The Potential of Internal Social Media in Organisational Change Processes: Results of a Hermeneutic Interdisciplinary Literature Analysis and Selected Qualitative Interviews
EUPRERA Annual Congress 2015, BI Norwegian Business School, Oslo, October 1-3, 2015
20 Pages Posted: 2 Oct 2015
Date Written: October 1, 2015
"[…] to exist is to change, to change is to mature, to mature is to go on creating oneself endlessly." (Bergson, 1911: 7). Whilst these words were originally referring to "a conscious being" (Bergson, 2011: 7), they can also be applied to organisations. They are facing new threats and opportunities, and have to adapt to new market conditions.
Already in 1996, Kotter saw the need to anchor changes in the corporation’s culture (Kotter, 2007: 8), meaning to make it a routine. In the majority of works concerning change management during the last years, the authors claim that change has become the rule and is no exceptional event anymore. At the same time the literature suggests that the modern change process is a holistic one, meaning that it not only touches isolated problems, but also strategy, culture, and technology – in the end the organisation as a whole.
With this in mind, and knowing that social media has become an integral part of private life in a networked world, the question comes up whether and how social media cannot be used for internal purposes as a tool in change processes as well. In those processes, its interactive character based on the principle of user-generated content could bring in a new aspect and type of communication. In this paper, the authors examined the potential of internal social media in organisational change processes.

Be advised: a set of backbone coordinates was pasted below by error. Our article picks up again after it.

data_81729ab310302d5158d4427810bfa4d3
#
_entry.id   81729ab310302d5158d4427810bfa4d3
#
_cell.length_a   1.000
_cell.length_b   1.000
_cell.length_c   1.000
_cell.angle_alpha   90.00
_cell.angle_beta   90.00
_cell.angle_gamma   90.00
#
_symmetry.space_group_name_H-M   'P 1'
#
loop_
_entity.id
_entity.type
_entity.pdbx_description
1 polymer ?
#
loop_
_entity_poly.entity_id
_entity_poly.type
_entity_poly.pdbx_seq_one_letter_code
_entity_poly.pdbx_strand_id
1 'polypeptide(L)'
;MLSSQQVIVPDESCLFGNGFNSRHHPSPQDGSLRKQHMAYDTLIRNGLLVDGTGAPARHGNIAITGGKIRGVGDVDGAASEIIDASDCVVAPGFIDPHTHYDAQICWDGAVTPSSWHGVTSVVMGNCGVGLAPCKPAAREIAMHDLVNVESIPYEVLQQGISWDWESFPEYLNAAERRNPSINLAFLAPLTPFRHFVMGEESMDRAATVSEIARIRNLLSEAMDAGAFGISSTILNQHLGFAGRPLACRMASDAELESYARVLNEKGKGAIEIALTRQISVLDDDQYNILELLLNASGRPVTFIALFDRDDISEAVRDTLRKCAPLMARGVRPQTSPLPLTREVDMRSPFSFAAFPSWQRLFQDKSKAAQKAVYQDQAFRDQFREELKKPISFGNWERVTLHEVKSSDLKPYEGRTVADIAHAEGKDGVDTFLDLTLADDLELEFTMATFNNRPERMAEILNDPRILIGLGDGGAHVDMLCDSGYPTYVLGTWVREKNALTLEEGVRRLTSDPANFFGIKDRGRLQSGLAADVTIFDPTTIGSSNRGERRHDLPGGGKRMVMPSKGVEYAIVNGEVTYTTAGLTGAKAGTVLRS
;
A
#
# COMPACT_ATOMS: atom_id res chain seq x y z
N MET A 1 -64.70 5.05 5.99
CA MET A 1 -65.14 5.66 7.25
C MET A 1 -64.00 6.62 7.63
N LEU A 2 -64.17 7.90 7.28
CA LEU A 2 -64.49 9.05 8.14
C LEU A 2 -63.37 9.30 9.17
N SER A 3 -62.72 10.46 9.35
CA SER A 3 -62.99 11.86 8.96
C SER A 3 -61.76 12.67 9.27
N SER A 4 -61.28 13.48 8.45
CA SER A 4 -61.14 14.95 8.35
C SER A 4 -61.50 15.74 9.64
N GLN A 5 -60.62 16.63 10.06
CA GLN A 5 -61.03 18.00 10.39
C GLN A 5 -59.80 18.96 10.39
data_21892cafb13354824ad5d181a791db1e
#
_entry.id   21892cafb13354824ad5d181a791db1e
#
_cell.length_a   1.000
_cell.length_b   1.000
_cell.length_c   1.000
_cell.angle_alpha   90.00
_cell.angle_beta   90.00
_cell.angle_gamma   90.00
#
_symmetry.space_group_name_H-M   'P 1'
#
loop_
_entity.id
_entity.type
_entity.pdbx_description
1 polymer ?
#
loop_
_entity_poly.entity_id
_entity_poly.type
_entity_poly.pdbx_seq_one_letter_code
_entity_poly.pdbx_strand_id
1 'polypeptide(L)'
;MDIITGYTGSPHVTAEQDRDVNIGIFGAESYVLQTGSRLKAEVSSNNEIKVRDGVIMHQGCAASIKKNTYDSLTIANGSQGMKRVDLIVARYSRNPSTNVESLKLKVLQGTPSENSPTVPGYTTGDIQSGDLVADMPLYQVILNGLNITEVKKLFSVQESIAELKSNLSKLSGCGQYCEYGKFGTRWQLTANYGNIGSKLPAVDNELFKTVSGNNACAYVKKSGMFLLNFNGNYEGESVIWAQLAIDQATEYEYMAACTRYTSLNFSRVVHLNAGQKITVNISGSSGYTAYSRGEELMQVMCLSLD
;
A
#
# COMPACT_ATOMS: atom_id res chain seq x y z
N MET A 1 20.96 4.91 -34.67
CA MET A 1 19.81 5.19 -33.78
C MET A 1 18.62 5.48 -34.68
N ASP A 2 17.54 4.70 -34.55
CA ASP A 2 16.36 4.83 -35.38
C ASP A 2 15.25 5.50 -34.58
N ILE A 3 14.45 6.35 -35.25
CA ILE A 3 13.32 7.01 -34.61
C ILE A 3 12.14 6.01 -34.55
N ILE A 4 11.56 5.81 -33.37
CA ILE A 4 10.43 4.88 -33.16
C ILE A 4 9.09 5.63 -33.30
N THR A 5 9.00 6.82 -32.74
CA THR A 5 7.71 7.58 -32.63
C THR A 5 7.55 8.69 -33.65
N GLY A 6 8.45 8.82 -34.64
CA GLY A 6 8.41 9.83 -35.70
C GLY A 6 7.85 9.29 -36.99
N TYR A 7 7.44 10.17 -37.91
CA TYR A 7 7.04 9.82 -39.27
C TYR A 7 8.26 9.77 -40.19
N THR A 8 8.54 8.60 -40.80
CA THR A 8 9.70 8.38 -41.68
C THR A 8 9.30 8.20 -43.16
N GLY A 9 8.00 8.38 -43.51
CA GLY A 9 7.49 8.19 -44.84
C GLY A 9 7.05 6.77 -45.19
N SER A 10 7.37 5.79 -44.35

To answer the research question, the existing literature on change management and network theories was researched, to then compare principles with each other and apply them to social media. The findings served as a basis to build guidelines for six semi-structured expert interviews, which were analyzed in the following with the help of qualitative content analysis. This helped to continue the theory building and to better answer the research question, as the results from the interviews were then compared with the theoretical findings. All these heuristic results can hopefully serve as a basis for further research in this field.
Keywords: social media, organisational change, corporate culture, change management, internal communication
JEL Classification: Z10, M00
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